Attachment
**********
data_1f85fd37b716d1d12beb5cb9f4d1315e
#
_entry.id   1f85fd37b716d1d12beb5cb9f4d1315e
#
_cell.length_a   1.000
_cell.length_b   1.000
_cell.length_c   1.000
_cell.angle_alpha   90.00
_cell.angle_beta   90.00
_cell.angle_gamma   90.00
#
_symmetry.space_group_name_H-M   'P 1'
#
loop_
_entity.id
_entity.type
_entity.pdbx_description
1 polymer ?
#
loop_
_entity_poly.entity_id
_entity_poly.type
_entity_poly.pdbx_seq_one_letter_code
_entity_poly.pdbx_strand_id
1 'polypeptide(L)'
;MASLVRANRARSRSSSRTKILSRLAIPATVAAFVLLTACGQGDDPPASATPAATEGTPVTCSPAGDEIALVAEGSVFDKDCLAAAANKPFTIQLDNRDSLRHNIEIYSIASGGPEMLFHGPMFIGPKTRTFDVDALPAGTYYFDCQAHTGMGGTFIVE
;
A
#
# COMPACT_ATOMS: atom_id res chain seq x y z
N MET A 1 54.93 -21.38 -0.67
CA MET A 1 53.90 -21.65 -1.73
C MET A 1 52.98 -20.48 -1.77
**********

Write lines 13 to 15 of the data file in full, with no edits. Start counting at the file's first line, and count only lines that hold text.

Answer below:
#
loop_
_entity.id